Fontana Pretoria

Praetorian Fountain
Italian: Fontana Pretoria

View of the fountain from Santa Caterina
Artist Francesco Camilliani
Year 1554 (1554)
Type Public fountain
Medium Marble
Location Palermo, Italy
Coordinates 38°06′55.75″N 13°21′43.5″E / 38.1154861°N 13.362083°E / 38.1154861; 13.362083Coordinates: 38°06′55.75″N 13°21′43.5″E / 38.1154861°N 13.362083°E / 38.1154861; 13.362083

The Praetorian Fountain (Italian: Fontana Pretoria) is a monumental fountain of Palermo. It is located in the heart of the historic centre and represents the most important landmark of Piazza Pretoria. The fountain was built by Francesco Camilliani in the city of Florence in 1554, but was transferred in Palermo in 1574.


The fountain with Palazzo Pretorio in the background

Florentine origin

The fountain was created for the garden of don Luigi de Toledo in Florence.[1] Previously the land of the garden had belonged to the nuns of San Domenico al Maglio and was obtained, after a lot of pressure, in 1551. Subsequently, in 1584, the Palazzo di San Clemente was built on this site. The creation of this unusual garden (devoid of palaces) and of the fountain was commissioned to the Florentine sculptor Francesco Camilliani, student of Baccio Bandinelli.[1]

The work was started in 1554. The fountain included 48 statues and was surrounded by a long arbor formed by 90 columns of wood designed by Bartolomeo Ammannati. Giorgio Vasari called the fountain: «fonte stupendissima che non ha pari in Fiorenza nè forse in Italia» («wonderful-est fountain, that is unparalleled in Florence and maybe in all Italy»).[1]

The fountain with the dome of Santa Caterina in the background

Relocation to Palermo

In 1573 the indebted Luigi de Toledo (brother of the former Viceroy of Sicily García de Toledo), on the verge of moving to Naples, sold the fountain to the city of Palermo. In fact, the Senate of Palermo decided to buy the building e to place it in the square in front of the Palazzo Pretorio.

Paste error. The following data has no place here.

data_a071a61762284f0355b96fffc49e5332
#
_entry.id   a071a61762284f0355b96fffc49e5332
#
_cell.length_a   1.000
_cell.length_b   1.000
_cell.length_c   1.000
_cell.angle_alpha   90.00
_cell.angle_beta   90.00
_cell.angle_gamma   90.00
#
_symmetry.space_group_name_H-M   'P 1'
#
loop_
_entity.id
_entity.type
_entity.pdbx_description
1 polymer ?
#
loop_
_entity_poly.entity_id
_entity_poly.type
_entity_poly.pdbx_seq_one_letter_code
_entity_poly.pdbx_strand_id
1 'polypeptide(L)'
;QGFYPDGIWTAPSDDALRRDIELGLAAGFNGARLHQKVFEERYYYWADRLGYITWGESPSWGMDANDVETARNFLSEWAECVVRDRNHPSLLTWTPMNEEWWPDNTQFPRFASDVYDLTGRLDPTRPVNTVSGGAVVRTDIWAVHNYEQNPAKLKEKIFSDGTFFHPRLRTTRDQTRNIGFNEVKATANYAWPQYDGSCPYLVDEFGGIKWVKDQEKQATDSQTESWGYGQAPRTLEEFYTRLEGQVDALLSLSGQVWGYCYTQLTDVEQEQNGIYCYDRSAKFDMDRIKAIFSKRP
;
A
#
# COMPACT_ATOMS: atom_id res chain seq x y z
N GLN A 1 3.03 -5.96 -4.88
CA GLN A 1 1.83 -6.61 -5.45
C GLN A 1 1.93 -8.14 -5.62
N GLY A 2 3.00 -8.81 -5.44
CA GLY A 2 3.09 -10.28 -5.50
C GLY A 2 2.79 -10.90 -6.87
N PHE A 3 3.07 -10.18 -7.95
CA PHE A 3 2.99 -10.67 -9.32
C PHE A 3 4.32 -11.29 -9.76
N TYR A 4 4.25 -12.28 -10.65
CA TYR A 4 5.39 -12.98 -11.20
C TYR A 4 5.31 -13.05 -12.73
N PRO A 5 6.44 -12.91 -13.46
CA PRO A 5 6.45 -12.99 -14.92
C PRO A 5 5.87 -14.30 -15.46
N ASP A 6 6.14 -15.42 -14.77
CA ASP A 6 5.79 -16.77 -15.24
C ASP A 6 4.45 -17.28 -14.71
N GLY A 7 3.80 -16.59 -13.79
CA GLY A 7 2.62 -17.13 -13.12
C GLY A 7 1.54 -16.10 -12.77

On 26 May 1574 the fountain arrived in Palermo. In order to transport it, the fountain was disassembled in 644 pieces. Then, in order to make room for the fountain, several buildings were demolished. However, the fountain arrived incompleted in Palermo. Some sculptures were damaged during the transport, others were maybe kept by Luigi de Toledo (probably the statues of two Divinities preserved in the Bargello Museum of Florence and other statues placed in Naples and then in the garden of Abadia, in the Spanish city of Cáceres).

Therefore, in Palermo some adjustment were necessary. The work of assembling was made by Camillo Camilliani, son of Francesco Camilliani. In 1581 he completed the work with the help of Michelangelo Naccherino.

Between 18th century and 19th century, the fountain was considered a sort of depiction of the corrupt municipality of Palermo. For this reason and because of the nudity of the statues, the square became known as "Piazza della Vergogna" (Square of Shame).

In 1998 the restoration of the fountain started. It was completed in 2003.[2]


The fountain represents the Twelve Olympians, other mythological figures, animals and the rivers of Palermo.


In 1973, Italian National Postal Service dedicated a postage stamp to the Fontana Pretoria.

See also

Wikimedia Commons has media related to Fontana pretoria (Palermo).


  1. 1 2 3 "G. Vasari, Le vite de' più eccellenti pittori, scultori e architettori, Degl'accademici del disegno, 1568, p. 114".
  2. The restoration of Fontana Pretoria
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